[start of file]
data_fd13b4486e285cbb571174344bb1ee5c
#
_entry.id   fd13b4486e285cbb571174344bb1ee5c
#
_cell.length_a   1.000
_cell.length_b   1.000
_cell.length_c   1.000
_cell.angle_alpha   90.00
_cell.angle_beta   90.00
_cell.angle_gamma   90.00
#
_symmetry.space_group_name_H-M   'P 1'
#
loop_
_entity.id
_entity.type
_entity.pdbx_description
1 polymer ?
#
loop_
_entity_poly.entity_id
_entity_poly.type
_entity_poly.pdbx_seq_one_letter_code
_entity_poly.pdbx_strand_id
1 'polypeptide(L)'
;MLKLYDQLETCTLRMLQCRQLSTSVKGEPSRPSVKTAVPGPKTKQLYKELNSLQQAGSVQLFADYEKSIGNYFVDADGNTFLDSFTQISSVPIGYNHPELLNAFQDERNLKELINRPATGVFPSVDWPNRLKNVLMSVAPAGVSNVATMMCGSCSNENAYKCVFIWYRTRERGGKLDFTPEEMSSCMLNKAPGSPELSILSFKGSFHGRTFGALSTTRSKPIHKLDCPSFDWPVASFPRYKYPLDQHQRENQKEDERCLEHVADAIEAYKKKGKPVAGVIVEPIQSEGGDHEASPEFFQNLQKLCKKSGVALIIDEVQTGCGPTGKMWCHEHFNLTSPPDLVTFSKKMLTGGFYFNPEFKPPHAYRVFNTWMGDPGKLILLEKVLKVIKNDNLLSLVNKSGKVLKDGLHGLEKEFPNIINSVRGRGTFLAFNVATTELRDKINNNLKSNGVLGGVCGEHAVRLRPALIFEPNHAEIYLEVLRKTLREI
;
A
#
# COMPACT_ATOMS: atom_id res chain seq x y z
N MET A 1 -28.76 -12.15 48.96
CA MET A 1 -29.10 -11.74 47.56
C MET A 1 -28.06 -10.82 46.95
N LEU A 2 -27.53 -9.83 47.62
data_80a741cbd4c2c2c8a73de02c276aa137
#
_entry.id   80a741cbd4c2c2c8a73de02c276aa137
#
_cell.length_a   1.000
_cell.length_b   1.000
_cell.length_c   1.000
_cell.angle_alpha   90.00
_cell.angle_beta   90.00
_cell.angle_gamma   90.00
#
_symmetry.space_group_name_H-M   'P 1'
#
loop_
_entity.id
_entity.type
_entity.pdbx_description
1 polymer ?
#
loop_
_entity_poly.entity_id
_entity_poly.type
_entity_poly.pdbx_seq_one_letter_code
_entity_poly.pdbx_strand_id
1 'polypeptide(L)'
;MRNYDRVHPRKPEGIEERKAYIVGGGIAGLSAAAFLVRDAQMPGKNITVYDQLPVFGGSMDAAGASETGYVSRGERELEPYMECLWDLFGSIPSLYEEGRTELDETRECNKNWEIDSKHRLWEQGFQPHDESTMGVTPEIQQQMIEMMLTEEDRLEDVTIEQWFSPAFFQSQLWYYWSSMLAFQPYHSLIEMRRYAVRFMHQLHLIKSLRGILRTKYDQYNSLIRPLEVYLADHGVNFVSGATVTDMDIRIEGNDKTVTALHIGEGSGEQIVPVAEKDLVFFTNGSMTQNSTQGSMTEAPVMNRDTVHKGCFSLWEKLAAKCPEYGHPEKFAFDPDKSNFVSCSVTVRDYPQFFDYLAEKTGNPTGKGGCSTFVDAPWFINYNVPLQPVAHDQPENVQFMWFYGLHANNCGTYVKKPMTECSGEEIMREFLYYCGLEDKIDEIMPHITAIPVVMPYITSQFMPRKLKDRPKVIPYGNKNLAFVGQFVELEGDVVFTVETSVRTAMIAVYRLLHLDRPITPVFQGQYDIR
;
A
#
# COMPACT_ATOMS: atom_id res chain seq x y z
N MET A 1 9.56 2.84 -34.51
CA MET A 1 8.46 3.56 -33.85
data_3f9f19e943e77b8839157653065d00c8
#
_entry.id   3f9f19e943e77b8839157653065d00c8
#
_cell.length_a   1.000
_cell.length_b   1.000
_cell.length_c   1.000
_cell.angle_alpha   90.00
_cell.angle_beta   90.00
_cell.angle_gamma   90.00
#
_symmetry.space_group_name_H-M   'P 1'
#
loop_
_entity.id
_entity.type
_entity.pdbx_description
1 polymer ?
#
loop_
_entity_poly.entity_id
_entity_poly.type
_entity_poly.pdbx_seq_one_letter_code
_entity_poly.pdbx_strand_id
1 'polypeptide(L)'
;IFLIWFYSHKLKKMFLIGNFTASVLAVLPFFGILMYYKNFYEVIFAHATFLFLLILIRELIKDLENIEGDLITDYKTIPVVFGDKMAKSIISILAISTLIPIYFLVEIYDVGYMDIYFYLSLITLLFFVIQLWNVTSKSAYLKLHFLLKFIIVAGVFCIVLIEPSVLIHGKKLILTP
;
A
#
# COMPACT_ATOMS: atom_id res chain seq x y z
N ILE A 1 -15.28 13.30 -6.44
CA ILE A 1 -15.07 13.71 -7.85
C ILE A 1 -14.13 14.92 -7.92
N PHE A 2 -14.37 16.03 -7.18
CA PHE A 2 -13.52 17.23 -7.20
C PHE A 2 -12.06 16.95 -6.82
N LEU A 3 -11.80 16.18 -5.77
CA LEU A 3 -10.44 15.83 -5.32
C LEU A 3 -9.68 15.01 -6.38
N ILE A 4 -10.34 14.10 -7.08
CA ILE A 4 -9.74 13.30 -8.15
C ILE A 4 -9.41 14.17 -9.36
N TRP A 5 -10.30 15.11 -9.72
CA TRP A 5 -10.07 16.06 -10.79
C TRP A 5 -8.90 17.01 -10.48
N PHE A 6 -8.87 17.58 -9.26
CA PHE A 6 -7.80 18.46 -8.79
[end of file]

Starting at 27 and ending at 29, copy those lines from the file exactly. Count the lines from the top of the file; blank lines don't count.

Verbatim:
;
A
#